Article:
Scaling in Cavity—Expansion Equations using the Isovector Method

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Published by Oxford University Press 2017. This work is written by a US Government employee and is in the public domain in the US.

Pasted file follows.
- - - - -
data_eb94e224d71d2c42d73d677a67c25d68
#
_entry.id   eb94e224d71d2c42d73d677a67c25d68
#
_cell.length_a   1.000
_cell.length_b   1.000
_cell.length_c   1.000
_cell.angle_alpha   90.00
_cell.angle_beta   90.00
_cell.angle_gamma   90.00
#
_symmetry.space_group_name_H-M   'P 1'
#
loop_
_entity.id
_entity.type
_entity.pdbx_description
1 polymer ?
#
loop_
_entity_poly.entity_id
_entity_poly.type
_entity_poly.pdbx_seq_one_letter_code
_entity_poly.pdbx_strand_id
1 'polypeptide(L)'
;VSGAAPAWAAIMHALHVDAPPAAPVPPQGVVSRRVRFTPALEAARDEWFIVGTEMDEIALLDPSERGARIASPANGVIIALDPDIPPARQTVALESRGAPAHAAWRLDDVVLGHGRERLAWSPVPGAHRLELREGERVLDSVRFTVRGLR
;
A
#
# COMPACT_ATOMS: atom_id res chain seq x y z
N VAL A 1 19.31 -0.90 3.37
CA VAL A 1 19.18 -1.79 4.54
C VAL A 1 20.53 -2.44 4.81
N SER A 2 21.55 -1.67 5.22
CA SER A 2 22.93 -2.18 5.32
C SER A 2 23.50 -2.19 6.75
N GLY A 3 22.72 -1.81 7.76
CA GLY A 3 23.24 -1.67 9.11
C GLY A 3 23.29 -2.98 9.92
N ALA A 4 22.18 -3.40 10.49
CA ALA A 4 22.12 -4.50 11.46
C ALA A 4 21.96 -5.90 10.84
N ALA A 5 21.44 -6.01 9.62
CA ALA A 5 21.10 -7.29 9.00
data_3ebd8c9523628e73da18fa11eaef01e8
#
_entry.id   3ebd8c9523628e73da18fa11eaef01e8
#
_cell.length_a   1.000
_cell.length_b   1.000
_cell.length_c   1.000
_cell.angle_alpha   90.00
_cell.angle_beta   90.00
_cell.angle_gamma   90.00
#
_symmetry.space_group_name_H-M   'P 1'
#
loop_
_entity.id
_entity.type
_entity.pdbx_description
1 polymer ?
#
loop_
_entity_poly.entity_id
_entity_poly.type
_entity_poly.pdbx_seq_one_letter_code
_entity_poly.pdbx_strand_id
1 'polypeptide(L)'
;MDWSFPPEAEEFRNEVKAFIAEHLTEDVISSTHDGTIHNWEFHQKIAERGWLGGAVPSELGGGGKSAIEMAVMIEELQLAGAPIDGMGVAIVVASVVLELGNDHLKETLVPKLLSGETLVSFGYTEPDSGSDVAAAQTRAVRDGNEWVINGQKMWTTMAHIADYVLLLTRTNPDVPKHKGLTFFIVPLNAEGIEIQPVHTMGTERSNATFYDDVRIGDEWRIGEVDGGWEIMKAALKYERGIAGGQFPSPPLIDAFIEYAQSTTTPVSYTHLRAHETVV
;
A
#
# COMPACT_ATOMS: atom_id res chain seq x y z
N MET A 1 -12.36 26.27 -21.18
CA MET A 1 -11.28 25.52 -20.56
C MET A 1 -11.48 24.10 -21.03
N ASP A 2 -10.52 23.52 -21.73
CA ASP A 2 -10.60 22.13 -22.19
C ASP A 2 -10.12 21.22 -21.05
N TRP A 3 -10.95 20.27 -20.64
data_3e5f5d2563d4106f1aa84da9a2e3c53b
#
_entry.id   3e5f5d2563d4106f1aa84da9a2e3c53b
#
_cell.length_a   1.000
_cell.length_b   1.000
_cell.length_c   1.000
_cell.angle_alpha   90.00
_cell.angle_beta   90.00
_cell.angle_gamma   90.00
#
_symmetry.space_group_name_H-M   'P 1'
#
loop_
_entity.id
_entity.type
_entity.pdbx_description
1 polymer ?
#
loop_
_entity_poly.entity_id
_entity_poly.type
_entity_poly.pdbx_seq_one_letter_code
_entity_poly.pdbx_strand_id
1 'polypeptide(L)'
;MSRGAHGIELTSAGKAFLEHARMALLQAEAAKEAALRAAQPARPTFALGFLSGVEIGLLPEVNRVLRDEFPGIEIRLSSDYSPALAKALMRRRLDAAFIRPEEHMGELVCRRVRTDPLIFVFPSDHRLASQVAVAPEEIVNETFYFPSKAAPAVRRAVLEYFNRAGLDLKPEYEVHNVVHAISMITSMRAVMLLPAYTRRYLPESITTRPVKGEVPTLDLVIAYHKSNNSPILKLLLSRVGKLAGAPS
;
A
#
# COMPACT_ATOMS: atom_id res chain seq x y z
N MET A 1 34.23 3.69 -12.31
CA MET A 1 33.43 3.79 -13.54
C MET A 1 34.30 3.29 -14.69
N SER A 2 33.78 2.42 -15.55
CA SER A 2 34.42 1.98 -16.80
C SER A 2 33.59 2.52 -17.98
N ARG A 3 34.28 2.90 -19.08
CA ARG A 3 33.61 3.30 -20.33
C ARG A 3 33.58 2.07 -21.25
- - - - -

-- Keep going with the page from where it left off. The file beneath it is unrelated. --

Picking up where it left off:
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Abstract